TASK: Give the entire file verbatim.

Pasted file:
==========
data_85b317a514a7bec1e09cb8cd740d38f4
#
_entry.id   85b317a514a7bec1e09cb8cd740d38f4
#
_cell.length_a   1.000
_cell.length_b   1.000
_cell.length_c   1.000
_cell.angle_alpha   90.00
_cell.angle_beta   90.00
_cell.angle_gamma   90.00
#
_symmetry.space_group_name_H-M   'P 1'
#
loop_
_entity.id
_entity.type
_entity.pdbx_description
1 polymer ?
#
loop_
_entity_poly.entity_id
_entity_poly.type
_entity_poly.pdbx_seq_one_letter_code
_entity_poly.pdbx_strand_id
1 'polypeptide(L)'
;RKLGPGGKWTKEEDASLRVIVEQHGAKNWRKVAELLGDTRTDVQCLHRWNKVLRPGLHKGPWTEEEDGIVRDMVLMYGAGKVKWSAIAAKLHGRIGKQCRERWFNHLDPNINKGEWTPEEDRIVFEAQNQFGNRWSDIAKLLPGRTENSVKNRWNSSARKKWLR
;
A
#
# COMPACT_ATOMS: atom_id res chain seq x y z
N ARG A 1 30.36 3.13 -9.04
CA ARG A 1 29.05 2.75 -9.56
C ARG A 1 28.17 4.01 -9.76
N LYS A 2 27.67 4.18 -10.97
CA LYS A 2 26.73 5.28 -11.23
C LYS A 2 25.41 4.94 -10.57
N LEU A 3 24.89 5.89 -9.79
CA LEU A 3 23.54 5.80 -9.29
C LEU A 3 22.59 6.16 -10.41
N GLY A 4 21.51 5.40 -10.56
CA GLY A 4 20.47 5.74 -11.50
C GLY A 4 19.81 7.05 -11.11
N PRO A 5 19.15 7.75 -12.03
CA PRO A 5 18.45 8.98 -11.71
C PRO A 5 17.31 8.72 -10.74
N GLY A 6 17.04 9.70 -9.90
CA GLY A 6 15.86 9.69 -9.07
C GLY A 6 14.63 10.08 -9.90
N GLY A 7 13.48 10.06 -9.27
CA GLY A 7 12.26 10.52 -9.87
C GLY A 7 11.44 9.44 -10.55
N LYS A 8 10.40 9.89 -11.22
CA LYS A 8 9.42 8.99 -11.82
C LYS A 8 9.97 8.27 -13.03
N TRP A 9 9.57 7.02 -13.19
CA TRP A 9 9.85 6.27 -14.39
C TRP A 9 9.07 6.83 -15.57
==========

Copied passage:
data_85b317a514a7bec1e09cb8cd740d38f4
#
_entry.id   85b317a514a7bec1e09cb8cd740d38f4
#
_cell.length_a   1.000
_cell.length_b   1.000
_cell.length_c   1.000
_cell.angle_alpha   90.00
_cell.angle_beta   90.00
_cell.angle_gamma   90.00
#
_symmetry.space_group_name_H-M   'P 1'
#
loop_
_entity.id
_entity.type
_entity.pdbx_description
1 polymer ?
#
loop_
_entity_poly.entity_id
_entity_poly.type
_entity_poly.pdbx_seq_one_letter_code
_entity_poly.pdbx_strand_id
1 'polypeptide(L)'
;RKLGPGGKWTKEEDASLRVIVEQHGAKNWRKVAELLGDTRTDVQCLHRWNKVLRPGLHKGPWTEEEDGIVRDMVLMYGAGKVKWSAIAAKLHGRIGKQCRERWFNHLDPNINKGEWTPEEDRIVFEAQNQFGNRWSDIAKLLPGRTENSVKNRWNSSARKKWLR
;
A
#
# COMPACT_ATOMS: atom_id res chain seq x y z
N ARG A 1 30.36 3.13 -9.04
CA ARG A 1 29.05 2.75 -9.56
C ARG A 1 28.17 4.01 -9.76
N LYS A 2 27.67 4.18 -10.97
CA LYS A 2 26.73 5.28 -11.23
C LYS A 2 25.41 4.94 -10.57
N LEU A 3 24.89 5.89 -9.79
CA LEU A 3 23.54 5.80 -9.29
C LEU A 3 22.59 6.16 -10.41
N GLY A 4 21.51 5.40 -10.56
CA GLY A 4 20.47 5.74 -11.50
C GLY A 4 19.81 7.05 -11.11
N PRO A 5 19.15 7.75 -12.03
CA PRO A 5 18.45 8.98 -11.71
C PRO A 5 17.31 8.72 -10.74
N GLY A 6 17.04 9.70 -9.90
CA GLY A 6 15.86 9.69 -9.07
C GLY A 6 14.63 10.08 -9.90
N GLY A 7 13.48 10.06 -9.27
CA GLY A 7 12.26 10.52 -9.87
C GLY A 7 11.44 9.44 -10.55
N LYS A 8 10.40 9.89 -11.22
CA LYS A 8 9.42 8.99 -11.82
C LYS A 8 9.97 8.27 -13.03
N TRP A 9 9.57 7.02 -13.19
CA TRP A 9 9.85 6.27 -14.39
C TRP A 9 9.07 6.83 -15.57